“You got to be a tough team in this league,” Powell said.  “Last year we learned to play a little slower and that’s helped us – more patient now.  And we had guys that came off the bench tonight and gave us good minutes so we could rest our starters.  I got my butt kicked those first two years because we were young and not tough enough.  Now we have seniors and more experience, and we’re showing it on the floor

“Those offensive rebounds were huge in a close game like this…that and free throws, and we didn’t do a good job with them tonight.  We challenged our bigs to make a difference in the second half, and credit the Pleiman bloodline…they made a big difference in defending the rim tonight.  I credit our perimeter defense for making it tough to get to the paint.  And if you do get there, we’ve got those tall boys down there and it paid off in the fourth quarter.”

Numbers:  Jacob Pleiman had a game-high 11 points for Botkins, along with 6 from Carter Pleiman, 5 from Priddy-Powell, 3 from Zane Paul and 2 each from Dillon Topp and Jameson Meyer.  The Trojans shot just 3 of 8 from the foul line, a critical deficiency in a 29-26 game.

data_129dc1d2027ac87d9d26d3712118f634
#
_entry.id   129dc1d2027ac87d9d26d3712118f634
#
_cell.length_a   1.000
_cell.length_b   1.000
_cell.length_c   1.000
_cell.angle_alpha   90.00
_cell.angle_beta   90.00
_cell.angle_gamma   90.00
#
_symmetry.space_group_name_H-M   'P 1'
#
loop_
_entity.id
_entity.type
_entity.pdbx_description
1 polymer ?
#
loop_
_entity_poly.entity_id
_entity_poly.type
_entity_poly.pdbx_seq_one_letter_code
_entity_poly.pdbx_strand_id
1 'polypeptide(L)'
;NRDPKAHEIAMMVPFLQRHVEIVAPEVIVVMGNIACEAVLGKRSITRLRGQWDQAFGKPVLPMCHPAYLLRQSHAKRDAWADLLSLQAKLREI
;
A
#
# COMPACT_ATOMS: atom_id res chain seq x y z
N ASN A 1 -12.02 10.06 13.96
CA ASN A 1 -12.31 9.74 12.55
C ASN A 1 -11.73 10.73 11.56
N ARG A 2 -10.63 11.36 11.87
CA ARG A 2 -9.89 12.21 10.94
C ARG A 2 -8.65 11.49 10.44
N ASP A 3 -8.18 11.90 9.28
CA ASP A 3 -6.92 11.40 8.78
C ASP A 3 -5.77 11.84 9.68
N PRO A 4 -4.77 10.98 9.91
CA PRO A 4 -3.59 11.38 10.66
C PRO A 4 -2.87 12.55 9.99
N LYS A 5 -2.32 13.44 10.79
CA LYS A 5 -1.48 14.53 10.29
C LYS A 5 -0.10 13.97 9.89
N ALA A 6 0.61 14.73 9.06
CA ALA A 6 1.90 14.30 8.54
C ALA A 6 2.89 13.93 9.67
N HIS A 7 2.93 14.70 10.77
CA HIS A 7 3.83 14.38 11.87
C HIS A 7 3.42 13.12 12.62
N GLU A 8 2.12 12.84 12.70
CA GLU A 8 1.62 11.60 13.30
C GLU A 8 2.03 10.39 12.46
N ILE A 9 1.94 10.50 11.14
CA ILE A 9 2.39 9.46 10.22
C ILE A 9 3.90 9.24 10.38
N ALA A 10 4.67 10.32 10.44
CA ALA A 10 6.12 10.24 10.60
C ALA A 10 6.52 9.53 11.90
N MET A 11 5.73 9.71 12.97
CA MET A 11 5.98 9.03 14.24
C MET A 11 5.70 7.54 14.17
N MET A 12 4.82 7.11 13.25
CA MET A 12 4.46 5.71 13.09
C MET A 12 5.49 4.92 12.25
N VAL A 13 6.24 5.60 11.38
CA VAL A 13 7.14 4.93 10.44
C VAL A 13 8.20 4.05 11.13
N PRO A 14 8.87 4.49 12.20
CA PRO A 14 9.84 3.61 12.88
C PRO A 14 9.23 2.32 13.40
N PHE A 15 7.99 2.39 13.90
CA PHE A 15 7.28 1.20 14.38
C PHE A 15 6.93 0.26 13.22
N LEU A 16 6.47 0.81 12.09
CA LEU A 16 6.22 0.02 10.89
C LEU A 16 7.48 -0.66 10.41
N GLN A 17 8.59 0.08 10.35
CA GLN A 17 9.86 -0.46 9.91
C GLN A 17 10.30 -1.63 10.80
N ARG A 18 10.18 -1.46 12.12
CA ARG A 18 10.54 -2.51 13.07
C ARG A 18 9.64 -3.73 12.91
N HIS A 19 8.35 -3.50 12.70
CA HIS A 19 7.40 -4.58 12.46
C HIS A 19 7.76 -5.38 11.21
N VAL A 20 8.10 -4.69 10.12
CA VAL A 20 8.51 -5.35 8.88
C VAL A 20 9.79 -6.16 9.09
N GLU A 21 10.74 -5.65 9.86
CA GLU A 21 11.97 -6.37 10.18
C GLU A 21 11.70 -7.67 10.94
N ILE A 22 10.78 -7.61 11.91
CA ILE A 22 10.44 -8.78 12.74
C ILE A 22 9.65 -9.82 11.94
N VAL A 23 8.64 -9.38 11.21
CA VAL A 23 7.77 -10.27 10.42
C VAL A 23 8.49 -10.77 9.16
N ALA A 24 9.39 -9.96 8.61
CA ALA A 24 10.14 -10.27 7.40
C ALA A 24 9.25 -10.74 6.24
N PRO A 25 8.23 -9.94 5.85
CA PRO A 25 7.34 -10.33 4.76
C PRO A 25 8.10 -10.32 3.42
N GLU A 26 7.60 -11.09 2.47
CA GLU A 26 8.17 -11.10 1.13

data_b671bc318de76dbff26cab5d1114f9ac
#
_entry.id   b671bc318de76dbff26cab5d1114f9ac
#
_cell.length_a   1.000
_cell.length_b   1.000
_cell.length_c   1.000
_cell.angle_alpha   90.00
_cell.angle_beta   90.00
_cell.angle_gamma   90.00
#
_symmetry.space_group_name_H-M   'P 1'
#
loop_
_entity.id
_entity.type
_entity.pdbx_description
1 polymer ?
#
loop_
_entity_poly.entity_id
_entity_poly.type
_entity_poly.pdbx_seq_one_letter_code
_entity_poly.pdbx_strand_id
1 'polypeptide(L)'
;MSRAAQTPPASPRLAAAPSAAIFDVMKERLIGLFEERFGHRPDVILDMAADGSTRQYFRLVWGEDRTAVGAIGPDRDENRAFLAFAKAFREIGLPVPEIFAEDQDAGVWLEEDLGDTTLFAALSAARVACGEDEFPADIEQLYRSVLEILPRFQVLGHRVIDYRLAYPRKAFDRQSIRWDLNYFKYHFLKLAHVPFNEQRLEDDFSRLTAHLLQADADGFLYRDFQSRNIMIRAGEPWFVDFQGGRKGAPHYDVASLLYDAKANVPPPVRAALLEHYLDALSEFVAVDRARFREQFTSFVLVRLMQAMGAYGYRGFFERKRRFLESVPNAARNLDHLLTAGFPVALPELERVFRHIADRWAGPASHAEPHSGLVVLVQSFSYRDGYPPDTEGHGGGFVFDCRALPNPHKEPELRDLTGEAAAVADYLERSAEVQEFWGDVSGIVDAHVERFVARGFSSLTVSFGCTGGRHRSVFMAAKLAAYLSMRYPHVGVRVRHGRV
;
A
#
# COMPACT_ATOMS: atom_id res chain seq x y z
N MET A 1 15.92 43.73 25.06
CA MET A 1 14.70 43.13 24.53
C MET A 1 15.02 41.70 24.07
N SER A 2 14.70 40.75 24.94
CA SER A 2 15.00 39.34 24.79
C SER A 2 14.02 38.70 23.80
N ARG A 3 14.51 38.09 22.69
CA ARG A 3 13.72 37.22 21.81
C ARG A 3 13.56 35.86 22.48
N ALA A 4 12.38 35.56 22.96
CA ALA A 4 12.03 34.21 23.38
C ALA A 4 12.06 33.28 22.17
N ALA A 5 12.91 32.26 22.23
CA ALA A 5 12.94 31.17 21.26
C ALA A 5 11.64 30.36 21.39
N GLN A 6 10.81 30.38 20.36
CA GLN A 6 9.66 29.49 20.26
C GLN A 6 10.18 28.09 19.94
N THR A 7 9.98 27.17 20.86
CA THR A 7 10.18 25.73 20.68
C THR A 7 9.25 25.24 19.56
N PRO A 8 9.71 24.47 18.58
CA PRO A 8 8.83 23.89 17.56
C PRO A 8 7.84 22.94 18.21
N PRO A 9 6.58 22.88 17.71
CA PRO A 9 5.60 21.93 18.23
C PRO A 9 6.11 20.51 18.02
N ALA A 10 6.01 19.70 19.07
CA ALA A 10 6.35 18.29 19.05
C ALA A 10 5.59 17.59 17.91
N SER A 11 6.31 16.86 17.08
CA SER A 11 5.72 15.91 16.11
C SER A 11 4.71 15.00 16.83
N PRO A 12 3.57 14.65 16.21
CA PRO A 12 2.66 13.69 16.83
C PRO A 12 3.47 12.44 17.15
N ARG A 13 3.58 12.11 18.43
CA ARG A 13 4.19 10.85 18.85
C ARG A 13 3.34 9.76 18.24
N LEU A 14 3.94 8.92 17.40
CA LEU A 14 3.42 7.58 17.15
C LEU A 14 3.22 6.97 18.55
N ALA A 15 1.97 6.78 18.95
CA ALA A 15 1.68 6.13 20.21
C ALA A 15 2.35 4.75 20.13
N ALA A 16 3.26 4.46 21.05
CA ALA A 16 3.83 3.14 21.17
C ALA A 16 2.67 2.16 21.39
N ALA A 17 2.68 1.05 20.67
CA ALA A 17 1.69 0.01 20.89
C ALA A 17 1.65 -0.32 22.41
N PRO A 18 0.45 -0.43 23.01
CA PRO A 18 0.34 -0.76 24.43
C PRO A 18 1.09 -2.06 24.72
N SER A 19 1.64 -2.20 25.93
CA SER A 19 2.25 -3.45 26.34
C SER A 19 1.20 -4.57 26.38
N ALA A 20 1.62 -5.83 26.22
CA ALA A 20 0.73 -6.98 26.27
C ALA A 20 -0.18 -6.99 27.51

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Camdyn Reese’s 9 points led Jackson Center, with 8 from Reichert, 5 for Jace Mullenhour, and 2 each from Carson Regula and Nolan Fark.  Had they gotten to the foul line more that would have helped.  The Tigers hit 75%, on 3 of 4.

Jackson falls to 8-3, overall, and 4-3 in the league, while Botkins continues its undefeated ways, proving Friday night they can win any way you want to play ’em…and that 68-55 win in November was no fluke.  This is…an extremely good team!

“It’s a great feeling to win when there’s a lot to lose,”  said junior Jacob Pleiman.  “There’s some pressure now because everyone’s talking about us, and everyone on the team came in here tonight with the feeling that we had to get it done.  And we got it done.”

And beat the master…at his own game!

Are you sure? A lighter moment between Jackson Center coach Scott Elchert and official Terry Middleton.